When life is too busy it is easy to drop your head and miss the beauty that is always around you. The simple glory of a sunset; the sound of birds singing in a tree outside your window; the soft touch of your child: You miss the joy of these when you are only looking at the tops of your shoes. On a family outing a few days ago with my wife and children, I hiked a portion of the Appalachian Trail in the north Georgia mountains. The trail is a favorite of mine, the two-mile climb to the top of Blood Mountain.
Honestly, it had been nearly a decade since I last climbed this particular mountain, and I had forgotten just how steep the trail was. I should have remembered when I saw the marker at the trailhead. The marker designated the difficulty of the trail as “moderate to strenuous,” and this proved to be more than true. We decided the word “moderate” was a Jedi mind-trick that blinded us to the word “strenuous,” a synonym for “hiker’s hell.”
Huffing and puffing we plodded our way up the switchbacks, scaling rocks and the occasional fallen tree, for the two miles that led to the nearly five-thousand-feet high peak. We never really thought about giving up or turning around. Our goal was to reach the top as quickly as possible. But we did stare at our shoelaces a good bit of the time.
My always observant wife was the first to perceive that the view looking down never changes. She said, “If we take it slower, maybe we can lift our heads and enjoy the scenery a little more.” She was right. So we slowed down and in the process began to look around. It was then we observed the changing ecosystem around us, the trees transitioning from tall, skinny pines to hardier hardwoods. We saw the mountainside ablaze with blooming rhododendron and mountain laurel.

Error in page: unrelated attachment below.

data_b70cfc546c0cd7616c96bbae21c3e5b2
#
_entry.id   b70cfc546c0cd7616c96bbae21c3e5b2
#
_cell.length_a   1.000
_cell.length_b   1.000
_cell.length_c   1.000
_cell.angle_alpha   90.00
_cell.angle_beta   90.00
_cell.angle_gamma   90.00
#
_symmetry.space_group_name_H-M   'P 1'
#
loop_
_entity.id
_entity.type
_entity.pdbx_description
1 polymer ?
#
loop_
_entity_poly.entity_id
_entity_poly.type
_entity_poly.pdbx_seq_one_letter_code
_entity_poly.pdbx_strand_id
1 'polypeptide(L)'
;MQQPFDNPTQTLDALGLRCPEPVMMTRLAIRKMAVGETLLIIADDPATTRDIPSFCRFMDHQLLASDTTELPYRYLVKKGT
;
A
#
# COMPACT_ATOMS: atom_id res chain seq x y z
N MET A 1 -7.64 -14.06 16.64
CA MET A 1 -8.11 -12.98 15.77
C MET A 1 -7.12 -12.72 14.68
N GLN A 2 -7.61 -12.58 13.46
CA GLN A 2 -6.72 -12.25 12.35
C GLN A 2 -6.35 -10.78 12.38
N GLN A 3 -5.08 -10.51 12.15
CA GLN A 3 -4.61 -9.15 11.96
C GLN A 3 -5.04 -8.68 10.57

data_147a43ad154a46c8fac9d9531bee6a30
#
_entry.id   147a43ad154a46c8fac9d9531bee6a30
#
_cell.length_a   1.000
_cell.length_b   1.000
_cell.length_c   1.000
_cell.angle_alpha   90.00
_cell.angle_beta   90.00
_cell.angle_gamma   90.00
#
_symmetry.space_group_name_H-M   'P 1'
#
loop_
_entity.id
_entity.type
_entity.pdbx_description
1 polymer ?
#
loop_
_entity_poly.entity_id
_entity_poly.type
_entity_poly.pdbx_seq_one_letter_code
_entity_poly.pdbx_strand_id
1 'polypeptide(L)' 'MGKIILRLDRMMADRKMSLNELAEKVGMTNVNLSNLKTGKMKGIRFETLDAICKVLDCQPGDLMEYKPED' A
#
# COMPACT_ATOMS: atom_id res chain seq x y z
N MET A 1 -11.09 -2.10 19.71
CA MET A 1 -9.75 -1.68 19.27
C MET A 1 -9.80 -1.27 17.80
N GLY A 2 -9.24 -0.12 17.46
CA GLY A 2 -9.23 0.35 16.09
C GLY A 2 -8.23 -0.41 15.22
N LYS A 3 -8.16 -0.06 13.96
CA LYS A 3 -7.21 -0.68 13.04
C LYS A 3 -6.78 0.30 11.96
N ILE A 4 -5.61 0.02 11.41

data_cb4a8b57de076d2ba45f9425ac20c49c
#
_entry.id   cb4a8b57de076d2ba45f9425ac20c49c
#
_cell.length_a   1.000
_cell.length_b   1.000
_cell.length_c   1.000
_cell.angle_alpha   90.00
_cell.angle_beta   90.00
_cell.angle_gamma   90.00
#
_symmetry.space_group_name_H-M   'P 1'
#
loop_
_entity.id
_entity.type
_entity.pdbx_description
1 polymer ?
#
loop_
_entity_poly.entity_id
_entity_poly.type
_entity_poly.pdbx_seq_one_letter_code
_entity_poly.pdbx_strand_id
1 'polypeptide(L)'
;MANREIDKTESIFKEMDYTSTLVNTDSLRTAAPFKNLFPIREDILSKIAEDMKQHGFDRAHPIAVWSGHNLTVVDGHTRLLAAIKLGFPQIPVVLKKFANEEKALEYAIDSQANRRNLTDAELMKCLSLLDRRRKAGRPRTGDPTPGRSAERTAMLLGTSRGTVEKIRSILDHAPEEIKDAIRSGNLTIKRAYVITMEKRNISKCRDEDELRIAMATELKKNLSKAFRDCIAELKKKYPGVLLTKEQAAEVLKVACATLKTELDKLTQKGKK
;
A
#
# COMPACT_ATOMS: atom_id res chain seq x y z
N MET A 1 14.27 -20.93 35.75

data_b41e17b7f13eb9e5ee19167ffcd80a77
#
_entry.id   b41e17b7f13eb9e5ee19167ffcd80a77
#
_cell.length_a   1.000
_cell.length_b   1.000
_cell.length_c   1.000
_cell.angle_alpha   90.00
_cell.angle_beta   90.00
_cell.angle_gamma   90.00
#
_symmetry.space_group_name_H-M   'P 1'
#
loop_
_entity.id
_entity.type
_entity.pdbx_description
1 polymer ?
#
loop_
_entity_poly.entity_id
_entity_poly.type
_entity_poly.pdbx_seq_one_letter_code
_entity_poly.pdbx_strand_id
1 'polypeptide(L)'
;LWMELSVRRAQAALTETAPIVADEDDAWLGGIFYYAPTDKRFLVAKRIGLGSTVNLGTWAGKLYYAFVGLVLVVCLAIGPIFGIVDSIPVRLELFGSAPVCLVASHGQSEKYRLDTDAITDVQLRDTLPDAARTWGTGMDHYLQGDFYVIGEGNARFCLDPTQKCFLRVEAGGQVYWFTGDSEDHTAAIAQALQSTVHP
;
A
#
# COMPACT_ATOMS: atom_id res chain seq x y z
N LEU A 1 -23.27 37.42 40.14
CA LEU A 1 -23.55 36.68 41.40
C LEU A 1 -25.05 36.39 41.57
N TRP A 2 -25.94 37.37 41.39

There were mating woodpeckers, soaring hawks riding the warm updrafts from the valley below, and the most wonderful rock formations along the ridge above our heads. All of these we would have remained oblivious to, had we kept our heads down racing only for the top.
This patient, stop-and-smell-the-roses pace also prepped us for the view from the peak. Rather than taking a few family pictures and running back down the trail to our waiting air-conditioned SUV, we sat down on top of that ancient rock and breathed in our surroundings. We picked out other prominent peaks erupting in the distance. We spotted little mountain towns we had driven through just hours earlier. We collected a few rocks. We had a snack, drained our water bottles and rested our sore muscles. It was perfect, and made possible simply by slowing our pace and lifting our heads.
Speaking of mountains, Max Lucado once said that only America would have a place named Mt. Rush-More, so busy are the lives we lead. It’s hard to disagree with him, because most of us fall into this trap. The youngest child among us now plays three sports while taking piano, art, and karate lessons all while trying to stay on the honor roll. The “stay-at-home-mom” never has opportunity to stay or be at home for shuttling children, juggling volunteer obligations, and tending to church responsibilities. The seasoned executive is running two companies, serving on four boards, and missing his appointment with his cardiologist.
We all lace up our boots, put down our heads, and attack our schedules in a cloud of dust and perspiration, unconscious it seems, that there is no medal or reward for getting to the top of the mountain first. The reward is the trail itself, and what it reveals along the way. My wife’s counsel is some of the best you will ever hear, so plant it in your heart: If you take it slower, maybe we you can lift your head and enjoy the scenery a little more.